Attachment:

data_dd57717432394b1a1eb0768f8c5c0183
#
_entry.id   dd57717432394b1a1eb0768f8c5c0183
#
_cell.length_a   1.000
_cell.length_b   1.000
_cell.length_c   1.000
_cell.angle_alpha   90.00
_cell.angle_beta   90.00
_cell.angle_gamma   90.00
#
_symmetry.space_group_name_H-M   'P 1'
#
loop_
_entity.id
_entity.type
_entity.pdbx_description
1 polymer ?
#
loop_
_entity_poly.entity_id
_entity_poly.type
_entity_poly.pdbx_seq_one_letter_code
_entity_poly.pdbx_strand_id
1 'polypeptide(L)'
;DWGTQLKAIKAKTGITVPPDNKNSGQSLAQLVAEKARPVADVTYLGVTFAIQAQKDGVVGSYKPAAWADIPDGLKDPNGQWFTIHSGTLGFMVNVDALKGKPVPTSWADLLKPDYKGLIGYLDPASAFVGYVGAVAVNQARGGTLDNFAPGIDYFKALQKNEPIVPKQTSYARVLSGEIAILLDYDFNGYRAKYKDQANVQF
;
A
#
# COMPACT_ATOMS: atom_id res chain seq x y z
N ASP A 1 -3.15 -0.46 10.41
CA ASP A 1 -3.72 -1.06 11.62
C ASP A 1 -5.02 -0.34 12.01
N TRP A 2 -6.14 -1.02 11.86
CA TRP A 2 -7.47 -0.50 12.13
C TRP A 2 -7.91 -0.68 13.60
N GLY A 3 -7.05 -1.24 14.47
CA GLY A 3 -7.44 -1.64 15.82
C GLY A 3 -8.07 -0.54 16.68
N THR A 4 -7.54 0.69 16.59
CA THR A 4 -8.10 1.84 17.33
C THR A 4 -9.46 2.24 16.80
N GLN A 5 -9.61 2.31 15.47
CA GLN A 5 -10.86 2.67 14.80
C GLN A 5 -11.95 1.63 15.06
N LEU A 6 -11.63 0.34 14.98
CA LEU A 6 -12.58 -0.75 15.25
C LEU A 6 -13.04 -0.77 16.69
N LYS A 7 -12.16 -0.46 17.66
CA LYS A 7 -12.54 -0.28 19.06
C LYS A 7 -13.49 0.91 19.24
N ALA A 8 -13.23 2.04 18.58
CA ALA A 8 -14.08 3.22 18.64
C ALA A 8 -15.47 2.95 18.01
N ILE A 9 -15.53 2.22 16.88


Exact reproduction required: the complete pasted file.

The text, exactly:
data_dd57717432394b1a1eb0768f8c5c0183
#
_entry.id   dd57717432394b1a1eb0768f8c5c0183
#
_cell.length_a   1.000
_cell.length_b   1.000
_cell.length_c   1.000
_cell.angle_alpha   90.00
_cell.angle_beta   90.00
_cell.angle_gamma   90.00
#
_symmetry.space_group_name_H-M   'P 1'
#
loop_
_entity.id
_entity.type
_entity.pdbx_description
1 polymer ?
#
loop_
_entity_poly.entity_id
_entity_poly.type
_entity_poly.pdbx_seq_one_letter_code
_entity_poly.pdbx_strand_id
1 'polypeptide(L)'
;DWGTQLKAIKAKTGITVPPDNKNSGQSLAQLVAEKARPVADVTYLGVTFAIQAQKDGVVGSYKPAAWADIPDGLKDPNGQWFTIHSGTLGFMVNVDALKGKPVPTSWADLLKPDYKGLIGYLDPASAFVGYVGAVAVNQARGGTLDNFAPGIDYFKALQKNEPIVPKQTSYARVLSGEIAILLDYDFNGYRAKYKDQANVQF
;
A
#
# COMPACT_ATOMS: atom_id res chain seq x y z
N ASP A 1 -3.15 -0.46 10.41
CA ASP A 1 -3.72 -1.06 11.62
C ASP A 1 -5.02 -0.34 12.01
N TRP A 2 -6.14 -1.02 11.86
CA TRP A 2 -7.47 -0.50 12.13
C TRP A 2 -7.91 -0.68 13.60
N GLY A 3 -7.05 -1.24 14.47
CA GLY A 3 -7.44 -1.64 15.82
C GLY A 3 -8.07 -0.54 16.68
N THR A 4 -7.54 0.69 16.59
CA THR A 4 -8.10 1.84 17.33
C THR A 4 -9.46 2.24 16.80
N GLN A 5 -9.61 2.31 15.47
CA GLN A 5 -10.86 2.67 14.80
C GLN A 5 -11.95 1.63 15.06
N LEU A 6 -11.63 0.34 14.98
CA LEU A 6 -12.58 -0.75 15.25
C LEU A 6 -13.04 -0.77 16.69
N LYS A 7 -12.16 -0.46 17.66
CA LYS A 7 -12.54 -0.28 19.06
C LYS A 7 -13.49 0.91 19.24
N ALA A 8 -13.23 2.04 18.58
CA ALA A 8 -14.08 3.22 18.64
C ALA A 8 -15.47 2.95 18.01
N ILE A 9 -15.53 2.22 16.88